US State Dept. may be unable to cover projected costs of consular operations
A US Government Accountability Office estimated that the US State Department's carryover balances will decline and likely will not meet the targeted threshold.
The US State Department may be unable to cover the projected costs of its consular affairs operations if revenues do not quickly rebound to pre-Covid-19 pandemic levels, the US Government Accountability Office (GAO) revealed in a report on Monday.
"GAO modeled State's future consular fee revenue stream and costs through fiscal year 2026," the report said.
State's carryover balances will decline
It warned that "the modeling indicates that State's carryover balances will decline and likely will not meet the targeted threshold for the consular fee carryover balance in some fiscal years if fee revenue does not return to pre-pandemic levels in fiscal year 2022 and beyond."
The scenarios used pessimistic, neutral, and optimistic revenue outlook projections based on historical consular fee revenue from fiscal years 2013 through 2020, the report noted.
Even if consular fee revenue recovers to pre-pandemic levels in fiscal year 2023, the GAO pointed out that it estimated that the carryover balance was unlikely to meet the targeted threshold each year through fiscal year 2026.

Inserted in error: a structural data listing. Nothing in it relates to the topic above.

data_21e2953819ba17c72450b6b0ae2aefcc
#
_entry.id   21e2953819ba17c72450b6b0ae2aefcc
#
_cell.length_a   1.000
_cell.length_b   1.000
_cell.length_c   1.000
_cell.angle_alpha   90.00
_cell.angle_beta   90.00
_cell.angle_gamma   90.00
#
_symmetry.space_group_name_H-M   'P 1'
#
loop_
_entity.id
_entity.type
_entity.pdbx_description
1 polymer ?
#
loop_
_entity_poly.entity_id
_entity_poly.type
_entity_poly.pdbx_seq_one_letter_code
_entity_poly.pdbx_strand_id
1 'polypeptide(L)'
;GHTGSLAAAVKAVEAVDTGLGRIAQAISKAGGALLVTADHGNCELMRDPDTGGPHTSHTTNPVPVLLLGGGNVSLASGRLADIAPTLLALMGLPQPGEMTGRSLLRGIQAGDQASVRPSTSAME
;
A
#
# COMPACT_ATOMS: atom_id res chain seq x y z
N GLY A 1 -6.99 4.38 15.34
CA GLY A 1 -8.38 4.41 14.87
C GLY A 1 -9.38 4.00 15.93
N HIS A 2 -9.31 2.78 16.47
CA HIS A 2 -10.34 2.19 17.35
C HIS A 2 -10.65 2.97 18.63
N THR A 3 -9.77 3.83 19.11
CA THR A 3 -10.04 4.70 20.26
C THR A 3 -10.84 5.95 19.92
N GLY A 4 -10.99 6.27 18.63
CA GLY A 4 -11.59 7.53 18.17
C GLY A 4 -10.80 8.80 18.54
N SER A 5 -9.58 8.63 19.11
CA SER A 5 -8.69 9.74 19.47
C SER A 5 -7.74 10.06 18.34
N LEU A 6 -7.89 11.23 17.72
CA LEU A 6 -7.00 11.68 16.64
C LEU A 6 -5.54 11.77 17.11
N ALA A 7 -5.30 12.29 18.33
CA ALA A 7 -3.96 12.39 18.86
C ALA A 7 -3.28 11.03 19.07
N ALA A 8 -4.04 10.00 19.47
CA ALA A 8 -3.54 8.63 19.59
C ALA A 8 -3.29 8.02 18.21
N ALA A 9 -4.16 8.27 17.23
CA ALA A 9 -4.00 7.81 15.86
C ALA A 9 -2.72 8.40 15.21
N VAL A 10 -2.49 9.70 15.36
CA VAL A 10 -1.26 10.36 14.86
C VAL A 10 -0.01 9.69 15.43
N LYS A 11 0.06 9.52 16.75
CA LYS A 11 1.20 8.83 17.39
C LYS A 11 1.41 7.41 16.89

The carryover balance would be $151 million in fiscal year 2026 - hundreds of millions of dollars below the targeted threshold, the report highlighted.
Washington gave Ukraine $2.4 billion in military assistance
Despite possibly defaulting, since the beginning of the war in Ukraine, the United States deployed more than 100,000 of its troops to NATO member states, with the US President Joe Biden's administration authorizing $1.7 billion in military aid.
The White House said that since Biden took office, Washington has given Ukraine $2.4 billion in military assistance.
A couple of days ago, Moscow sent a formal diplomatic note to the United States warning that Washington and Brussels' arms shipments were adding fuel to the fire of the war in Ukraine, stressing that this matter could bring upon "unpredictable consequences", the Washington Post reported.